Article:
Wed, 24 Jul 1996

Christopher praises RI's human rights body

JAKARTA (JP): U.S. Secretary of State Warren Christopher praised Indonesia's National Commission on Human Rights yesterday for its efforts in promoting human rights here, saying the body had taken a "strong step in the right direction".

Addressing the press before a breakfast meeting with the commission, Christopher predicted that as Indonesia's economy continued to flourish, there would be an increase in demands for greater liberty and free expression.

"How Indonesia responds to those demands will have important implications for the future of this great country and the entire region as well," Christopher said.

Yesterday's meeting marked the second time that Christopher -- who attended the first meeting along with the late Ron Brown, then U.S. secretary of commerce -- met with the commission. The first meeting took place in 1994 on the sidelines of the summit of the Asia-Pacific Economic Cooperation forum leaders here.

Christopher noted that the commission, since his last visit two years ago, had played an important role in Indonesian society in terms of investigating human rights abuses and promoting accountability of those responsible.

"I'm very pleased to note the records of achievement they have made during the last two years," Christopher said.

Miriam Budiardjo, deputy chairperson of the commission, concurred that much had indeed been achieved in the past two years. She said she hoped Christopher would take home "a better picture of what happens in Indonesia".

The U.S. secretary of state was here for annual talks between the Association of Southeast Asian Nations (ASEAN) and the grouping's main international dialogue partners.

Christopher took special note on the commission's "staid, discrete and careful ways of perceiving and raising human rights issues" with the government and the people in general.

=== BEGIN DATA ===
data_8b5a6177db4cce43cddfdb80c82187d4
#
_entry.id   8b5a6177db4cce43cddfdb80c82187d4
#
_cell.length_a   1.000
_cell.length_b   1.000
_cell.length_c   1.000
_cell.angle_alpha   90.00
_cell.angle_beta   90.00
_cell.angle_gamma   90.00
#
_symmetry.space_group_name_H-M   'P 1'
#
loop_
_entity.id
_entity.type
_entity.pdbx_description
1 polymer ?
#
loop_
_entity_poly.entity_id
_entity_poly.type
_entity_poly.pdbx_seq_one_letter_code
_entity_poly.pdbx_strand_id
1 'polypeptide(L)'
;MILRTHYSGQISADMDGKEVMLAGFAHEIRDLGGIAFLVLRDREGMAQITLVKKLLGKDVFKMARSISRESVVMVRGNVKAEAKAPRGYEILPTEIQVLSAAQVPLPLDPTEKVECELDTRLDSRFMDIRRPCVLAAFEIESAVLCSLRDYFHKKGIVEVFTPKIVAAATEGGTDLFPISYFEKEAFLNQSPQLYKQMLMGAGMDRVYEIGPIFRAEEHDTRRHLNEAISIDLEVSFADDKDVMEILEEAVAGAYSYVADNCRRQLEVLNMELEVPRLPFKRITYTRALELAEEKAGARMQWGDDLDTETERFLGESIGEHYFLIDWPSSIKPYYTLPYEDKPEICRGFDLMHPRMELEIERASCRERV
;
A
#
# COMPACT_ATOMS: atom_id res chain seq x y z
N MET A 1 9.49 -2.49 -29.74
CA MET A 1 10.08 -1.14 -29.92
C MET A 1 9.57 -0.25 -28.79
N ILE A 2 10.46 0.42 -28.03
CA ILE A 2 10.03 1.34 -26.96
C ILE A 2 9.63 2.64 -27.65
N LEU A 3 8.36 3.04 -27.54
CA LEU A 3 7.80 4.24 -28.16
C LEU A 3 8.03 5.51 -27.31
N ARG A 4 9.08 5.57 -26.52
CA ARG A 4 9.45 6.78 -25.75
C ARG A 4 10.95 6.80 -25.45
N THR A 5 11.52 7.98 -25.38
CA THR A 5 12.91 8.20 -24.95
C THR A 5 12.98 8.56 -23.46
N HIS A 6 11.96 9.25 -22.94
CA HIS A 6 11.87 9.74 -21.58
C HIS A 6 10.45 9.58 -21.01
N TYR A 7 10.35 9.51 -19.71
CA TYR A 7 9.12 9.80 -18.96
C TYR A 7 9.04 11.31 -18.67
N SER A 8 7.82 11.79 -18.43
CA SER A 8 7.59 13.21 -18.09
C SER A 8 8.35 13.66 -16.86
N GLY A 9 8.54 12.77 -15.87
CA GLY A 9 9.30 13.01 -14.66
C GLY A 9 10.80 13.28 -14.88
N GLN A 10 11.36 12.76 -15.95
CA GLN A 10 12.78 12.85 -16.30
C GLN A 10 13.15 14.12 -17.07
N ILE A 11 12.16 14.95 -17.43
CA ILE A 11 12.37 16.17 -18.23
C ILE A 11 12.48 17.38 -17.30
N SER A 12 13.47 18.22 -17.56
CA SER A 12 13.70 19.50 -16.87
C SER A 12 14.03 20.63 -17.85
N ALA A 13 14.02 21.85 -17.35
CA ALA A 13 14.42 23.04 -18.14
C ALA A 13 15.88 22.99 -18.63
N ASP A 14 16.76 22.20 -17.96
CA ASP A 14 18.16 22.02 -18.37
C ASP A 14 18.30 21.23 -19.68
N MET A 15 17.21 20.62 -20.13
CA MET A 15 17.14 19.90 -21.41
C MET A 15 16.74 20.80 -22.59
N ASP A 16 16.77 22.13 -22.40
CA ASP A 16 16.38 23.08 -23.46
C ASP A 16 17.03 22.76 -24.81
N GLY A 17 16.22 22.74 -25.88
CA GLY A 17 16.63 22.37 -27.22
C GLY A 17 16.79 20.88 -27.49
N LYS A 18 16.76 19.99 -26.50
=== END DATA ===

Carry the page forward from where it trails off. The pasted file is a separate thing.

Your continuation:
"Certainly, the commission has taken extremely strong steps in the right direction," Christopher said, underscoring Washington's "deep interest" in encouraging political pluralism in Indonesia.

He also welcomed the commission's recent branch opening in East Timor, "an area of special concern to the U.S. and to the entire international community".

East Timor, a former Portuguese colony, integrated with Indonesian in July 1976 following Portugal's withdrawal from the territory, which it colonized for four centuries.

Marzuki Darusman, another deputy chairman of the commission, told journalists after the meeting that he and the other commission members briefed Christopher on various domestic human rights issues, including those related to East Timor and Irian Jaya provinces. They also discussed press freedom, labor and judicial independence and democratization.

The other commission members present at the meeting were A.A. Baramuli, Albert Hasibuan, Asmara Nababan, Bambang Soeharto, Charles Himawan, Clementino Dos Reis Amaral, Munawir Sjadzali, Nurcholish Madjid and Saafroedin Bahar.

Marzuki said the commission told Christopher it believed that there had been improvement in East Timor's human rights situation. "In terms of security, East Timor is improving. People can now walk around at night and travel between towns safely," Marzuki said.

He noted similar improvement in Irian Jaya, pointing out the recent establishment by the Irian Jaya military command of a special military guideline for dealing with human rights cases.

Marzuki also told Christopher that the commission has suggested that all military commands across the country follow Irian Jaya's step, in order to promote awareness of human rights among military personnel.

On press freedom, Marzuki said the commission had briefed Christopher about legal efforts taken by journalists of Tempo in fighting against a 1994 government ban on the magazine.

The journalists, led by former chief editor Goenawan Mohamad, lost the legal battle at the Supreme Court earlier this year after winning it at the district and high court levels last year.

The commission and Christopher also discussed the recent uproar over the allegation of collusion at the Supreme Court.

On labor issues, Marzuki said the commission believed that there has been some progress in the settling of labor disputes. The Armed Forces, he said, has exercised some restraint in handling such disputes. (rid)